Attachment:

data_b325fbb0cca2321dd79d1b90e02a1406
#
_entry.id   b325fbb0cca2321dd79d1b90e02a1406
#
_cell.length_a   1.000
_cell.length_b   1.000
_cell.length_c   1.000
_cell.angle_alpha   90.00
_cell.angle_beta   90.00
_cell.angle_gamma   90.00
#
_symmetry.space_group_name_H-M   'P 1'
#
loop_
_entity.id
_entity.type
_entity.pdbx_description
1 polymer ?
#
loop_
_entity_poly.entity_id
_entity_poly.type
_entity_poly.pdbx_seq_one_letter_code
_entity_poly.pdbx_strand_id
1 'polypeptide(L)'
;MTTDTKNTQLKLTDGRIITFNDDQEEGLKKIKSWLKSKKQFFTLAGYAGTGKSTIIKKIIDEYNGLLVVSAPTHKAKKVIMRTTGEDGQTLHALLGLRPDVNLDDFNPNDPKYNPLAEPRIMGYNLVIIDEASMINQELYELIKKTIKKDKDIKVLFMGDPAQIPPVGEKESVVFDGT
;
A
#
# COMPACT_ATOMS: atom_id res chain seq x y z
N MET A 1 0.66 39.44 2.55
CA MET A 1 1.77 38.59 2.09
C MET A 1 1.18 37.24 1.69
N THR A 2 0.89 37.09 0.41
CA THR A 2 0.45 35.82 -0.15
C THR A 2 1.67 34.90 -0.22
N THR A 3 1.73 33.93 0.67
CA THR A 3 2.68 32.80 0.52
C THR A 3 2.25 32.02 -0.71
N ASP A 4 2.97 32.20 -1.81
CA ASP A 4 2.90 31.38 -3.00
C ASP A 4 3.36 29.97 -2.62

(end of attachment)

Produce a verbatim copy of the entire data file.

data_b325fbb0cca2321dd79d1b90e02a1406
#
_entry.id   b325fbb0cca2321dd79d1b90e02a1406
#
_cell.length_a   1.000
_cell.length_b   1.000
_cell.length_c   1.000
_cell.angle_alpha   90.00
_cell.angle_beta   90.00
_cell.angle_gamma   90.00
#
_symmetry.space_group_name_H-M   'P 1'
#
loop_
_entity.id
_entity.type
_entity.pdbx_description
1 polymer ?
#
loop_
_entity_poly.entity_id
_entity_poly.type
_entity_poly.pdbx_seq_one_letter_code
_entity_poly.pdbx_strand_id
1 'polypeptide(L)'
;MTTDTKNTQLKLTDGRIITFNDDQEEGLKKIKSWLKSKKQFFTLAGYAGTGKSTIIKKIIDEYNGLLVVSAPTHKAKKVIMRTTGEDGQTLHALLGLRPDVNLDDFNPNDPKYNPLAEPRIMGYNLVIIDEASMINQELYELIKKTIKKDKDIKVLFMGDPAQIPPVGEKESVVFDGT
;
A
#
# COMPACT_ATOMS: atom_id res chain seq x y z
N MET A 1 0.66 39.44 2.55
CA MET A 1 1.77 38.59 2.09
C MET A 1 1.18 37.24 1.69
N THR A 2 0.89 37.09 0.41
CA THR A 2 0.45 35.82 -0.15
C THR A 2 1.67 34.90 -0.22
N THR A 3 1.73 33.93 0.67
CA THR A 3 2.68 32.80 0.52
C THR A 3 2.25 32.02 -0.71
N ASP A 4 2.97 32.20 -1.81
CA ASP A 4 2.90 31.38 -3.00
C ASP A 4 3.36 29.97 -2.62